Read Only Memory, or ROM, is easy to ugrade and can extend the life of your computer. A ROM upgrade can also boost an older-generation processor, enabling the user to load more graphics-heavy programs that require more memory.
There are some programs that require lots of operating power. Regularly installing and uninstalling software can leave residual chunks of code on your hard drive, which can also slow your computer. If system optimization utilities don't speed up your system, though, you'll need to investigate upgrading your ROM. Consider the following tips when determining whether to replace ROM:
1. Identify the type of ROM you are working with, and find ROM distributors or installers that offer parts and labor guarantees.
2. If you are upgrading to a CD-Rom drive, consider installing it yourself.
3. Check your ROM, hardware and operating system capability against the requirements for running new software. You can then decide if you want to add a virtual ROM drive, allowing you to run multiple software and operating systems from your computer.
Know your computer before you install more ROMBefore you install a CD-ROM drive or any ROM drive upgrade, make sure the install will do enough for your operating system to justify the effort and expense. Optimize your hard drive using utilities that are included with new computers and are available for purchase online. If a system cleanup doesn't eliminate code fragments that are slowing down your computer, simple ROM diagnostics will test your system's read only memory.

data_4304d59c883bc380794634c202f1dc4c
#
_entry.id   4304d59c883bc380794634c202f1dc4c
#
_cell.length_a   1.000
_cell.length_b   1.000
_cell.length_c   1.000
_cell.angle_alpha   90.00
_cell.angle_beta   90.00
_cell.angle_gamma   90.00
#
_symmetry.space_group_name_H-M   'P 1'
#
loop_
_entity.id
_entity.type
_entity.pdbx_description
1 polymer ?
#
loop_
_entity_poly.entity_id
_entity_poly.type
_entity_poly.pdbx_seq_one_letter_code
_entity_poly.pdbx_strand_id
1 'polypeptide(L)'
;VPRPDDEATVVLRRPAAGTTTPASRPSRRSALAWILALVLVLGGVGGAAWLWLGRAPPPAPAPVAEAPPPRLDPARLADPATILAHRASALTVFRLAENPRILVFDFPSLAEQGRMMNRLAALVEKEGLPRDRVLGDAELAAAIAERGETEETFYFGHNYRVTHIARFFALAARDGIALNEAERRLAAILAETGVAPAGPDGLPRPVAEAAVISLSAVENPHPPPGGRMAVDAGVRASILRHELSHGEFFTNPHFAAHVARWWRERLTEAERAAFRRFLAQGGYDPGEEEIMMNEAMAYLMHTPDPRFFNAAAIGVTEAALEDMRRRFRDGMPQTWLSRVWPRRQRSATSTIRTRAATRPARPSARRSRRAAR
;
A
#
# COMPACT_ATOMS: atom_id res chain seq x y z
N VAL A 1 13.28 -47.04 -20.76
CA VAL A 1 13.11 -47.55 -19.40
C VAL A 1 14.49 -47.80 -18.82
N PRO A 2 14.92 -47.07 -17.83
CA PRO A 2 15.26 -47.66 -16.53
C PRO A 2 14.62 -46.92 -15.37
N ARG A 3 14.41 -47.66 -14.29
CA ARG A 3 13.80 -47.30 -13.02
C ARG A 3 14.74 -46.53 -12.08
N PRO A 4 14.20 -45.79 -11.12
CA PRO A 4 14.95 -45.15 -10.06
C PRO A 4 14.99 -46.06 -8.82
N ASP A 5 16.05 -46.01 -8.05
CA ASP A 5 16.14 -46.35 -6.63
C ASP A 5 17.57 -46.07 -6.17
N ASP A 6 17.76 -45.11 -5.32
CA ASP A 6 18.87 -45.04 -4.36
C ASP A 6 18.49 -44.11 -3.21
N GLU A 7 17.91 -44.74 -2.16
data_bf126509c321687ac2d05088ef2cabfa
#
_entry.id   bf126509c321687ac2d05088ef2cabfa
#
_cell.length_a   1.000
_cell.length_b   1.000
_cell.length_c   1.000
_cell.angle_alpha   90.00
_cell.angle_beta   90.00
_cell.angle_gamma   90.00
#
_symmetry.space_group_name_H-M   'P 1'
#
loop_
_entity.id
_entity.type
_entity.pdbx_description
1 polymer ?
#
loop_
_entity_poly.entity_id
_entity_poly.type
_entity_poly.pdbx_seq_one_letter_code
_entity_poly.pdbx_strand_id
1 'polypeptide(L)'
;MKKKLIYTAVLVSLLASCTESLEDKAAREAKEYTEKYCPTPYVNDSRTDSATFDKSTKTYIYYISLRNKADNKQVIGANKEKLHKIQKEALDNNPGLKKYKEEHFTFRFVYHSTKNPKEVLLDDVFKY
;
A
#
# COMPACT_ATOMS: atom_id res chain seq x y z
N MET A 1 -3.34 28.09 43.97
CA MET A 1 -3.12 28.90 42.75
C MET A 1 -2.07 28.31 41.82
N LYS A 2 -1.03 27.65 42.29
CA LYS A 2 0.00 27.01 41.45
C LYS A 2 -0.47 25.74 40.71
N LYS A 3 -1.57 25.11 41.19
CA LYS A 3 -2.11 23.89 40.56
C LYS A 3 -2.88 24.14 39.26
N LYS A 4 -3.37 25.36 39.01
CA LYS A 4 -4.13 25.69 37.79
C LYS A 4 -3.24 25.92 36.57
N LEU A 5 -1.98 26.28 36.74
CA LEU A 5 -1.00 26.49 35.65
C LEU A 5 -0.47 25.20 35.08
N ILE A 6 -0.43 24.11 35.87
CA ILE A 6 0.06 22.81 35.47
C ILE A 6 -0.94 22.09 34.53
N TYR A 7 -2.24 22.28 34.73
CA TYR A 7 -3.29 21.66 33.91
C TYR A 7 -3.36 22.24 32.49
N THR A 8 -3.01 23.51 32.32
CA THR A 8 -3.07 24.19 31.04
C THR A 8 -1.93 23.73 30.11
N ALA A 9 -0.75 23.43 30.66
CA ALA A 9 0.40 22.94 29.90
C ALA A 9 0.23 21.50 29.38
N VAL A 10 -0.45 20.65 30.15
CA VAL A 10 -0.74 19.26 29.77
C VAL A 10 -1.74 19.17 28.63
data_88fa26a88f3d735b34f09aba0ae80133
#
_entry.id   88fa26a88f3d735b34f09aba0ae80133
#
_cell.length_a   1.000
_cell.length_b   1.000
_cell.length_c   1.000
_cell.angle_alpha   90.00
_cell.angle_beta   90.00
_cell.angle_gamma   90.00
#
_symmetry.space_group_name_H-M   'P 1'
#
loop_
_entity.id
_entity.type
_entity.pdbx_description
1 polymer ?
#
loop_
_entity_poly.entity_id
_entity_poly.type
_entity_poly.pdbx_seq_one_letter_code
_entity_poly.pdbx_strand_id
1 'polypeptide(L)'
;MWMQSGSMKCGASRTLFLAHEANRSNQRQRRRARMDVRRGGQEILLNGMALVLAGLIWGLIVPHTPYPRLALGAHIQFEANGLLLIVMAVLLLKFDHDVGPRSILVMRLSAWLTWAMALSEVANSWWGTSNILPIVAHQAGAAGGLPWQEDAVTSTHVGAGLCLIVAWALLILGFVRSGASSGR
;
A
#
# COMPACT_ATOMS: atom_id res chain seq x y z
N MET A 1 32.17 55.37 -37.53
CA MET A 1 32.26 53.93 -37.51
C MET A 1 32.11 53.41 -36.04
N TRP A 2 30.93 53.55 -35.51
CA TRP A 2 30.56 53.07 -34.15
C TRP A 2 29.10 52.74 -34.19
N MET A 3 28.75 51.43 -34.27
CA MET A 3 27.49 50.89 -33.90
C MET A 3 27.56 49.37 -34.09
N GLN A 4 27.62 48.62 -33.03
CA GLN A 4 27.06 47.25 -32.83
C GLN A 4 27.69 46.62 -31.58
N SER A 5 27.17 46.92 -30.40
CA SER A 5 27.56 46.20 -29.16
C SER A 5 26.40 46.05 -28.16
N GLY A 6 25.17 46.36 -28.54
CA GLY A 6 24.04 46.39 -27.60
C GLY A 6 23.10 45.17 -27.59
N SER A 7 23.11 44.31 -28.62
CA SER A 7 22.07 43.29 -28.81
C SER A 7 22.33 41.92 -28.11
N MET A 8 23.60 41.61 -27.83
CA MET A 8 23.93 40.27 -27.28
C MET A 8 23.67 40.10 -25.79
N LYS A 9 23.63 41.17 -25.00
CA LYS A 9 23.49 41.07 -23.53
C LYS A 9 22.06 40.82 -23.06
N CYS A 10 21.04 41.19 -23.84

Weigh the pros and cons between buying a CD-Rom drive and a virtual CD-ROM driveA virtual CD-ROM drive can improvise for a new actual CD-ROM, enabling you to copy complete CDs to your hard drive. Virtual drives give you instant access to your non-copyright protected CDs, and usually work faster than a CD drive.
Complete a ROM drive upgrade yourself, or hire the expertsIf you need a ROM memory upgrade, install a new DVD-ROM drive to replace your current CD-ROM drive. You can easily install the ROM drive upgrade yourself using tips from computer how-to sites. If you're not that tech-savvy, or just don't have the time, hire a pro to complete the necessary upgrade.
- Practice safety when working with any machine. Remember to turn off the computer, and unplug the power cord. It might be a good idea to get a static-free table or sheet to work on.
- If you're running windows, open your control panel and click "Performance and Maintenance." Next, click on "System," and read the tabs for "hardware" and "general information." Write down the amount of disc space, processor type and processing speed before you purchase a new CD-ROM.